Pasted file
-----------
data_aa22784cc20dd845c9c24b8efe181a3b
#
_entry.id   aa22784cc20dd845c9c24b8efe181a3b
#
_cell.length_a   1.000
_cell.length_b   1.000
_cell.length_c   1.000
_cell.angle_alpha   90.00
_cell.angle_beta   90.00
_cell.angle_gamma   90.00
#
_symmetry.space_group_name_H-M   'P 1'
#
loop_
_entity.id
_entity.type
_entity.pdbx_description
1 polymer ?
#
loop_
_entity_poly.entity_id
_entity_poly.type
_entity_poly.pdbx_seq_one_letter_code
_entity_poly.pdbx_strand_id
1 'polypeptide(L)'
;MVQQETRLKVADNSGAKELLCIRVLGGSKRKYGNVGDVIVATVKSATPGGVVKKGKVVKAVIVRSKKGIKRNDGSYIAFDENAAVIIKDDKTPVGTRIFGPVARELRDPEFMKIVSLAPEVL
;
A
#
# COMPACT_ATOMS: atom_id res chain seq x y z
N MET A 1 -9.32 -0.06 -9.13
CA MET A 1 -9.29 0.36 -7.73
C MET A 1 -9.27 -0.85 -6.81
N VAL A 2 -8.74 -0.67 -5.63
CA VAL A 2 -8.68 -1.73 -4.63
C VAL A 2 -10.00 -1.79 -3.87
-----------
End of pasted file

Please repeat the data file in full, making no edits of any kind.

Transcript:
data_aa22784cc20dd845c9c24b8efe181a3b
#
_entry.id   aa22784cc20dd845c9c24b8efe181a3b
#
_cell.length_a   1.000
_cell.length_b   1.000
_cell.length_c   1.000
_cell.angle_alpha   90.00
_cell.angle_beta   90.00
_cell.angle_gamma   90.00
#
_symmetry.space_group_name_H-M   'P 1'
#
loop_
_entity.id
_entity.type
_entity.pdbx_description
1 polymer ?
#
loop_
_entity_poly.entity_id
_entity_poly.type
_entity_poly.pdbx_seq_one_letter_code
_entity_poly.pdbx_strand_id
1 'polypeptide(L)'
;MVQQETRLKVADNSGAKELLCIRVLGGSKRKYGNVGDVIVATVKSATPGGVVKKGKVVKAVIVRSKKGIKRNDGSYIAFDENAAVIIKDDKTPVGTRIFGPVARELRDPEFMKIVSLAPEVL
;
A
#
# COMPACT_ATOMS: atom_id res chain seq x y z
N MET A 1 -9.32 -0.06 -9.13
CA MET A 1 -9.29 0.36 -7.73
C MET A 1 -9.27 -0.85 -6.81
N VAL A 2 -8.74 -0.67 -5.63
CA VAL A 2 -8.68 -1.73 -4.63
C VAL A 2 -10.00 -1.79 -3.87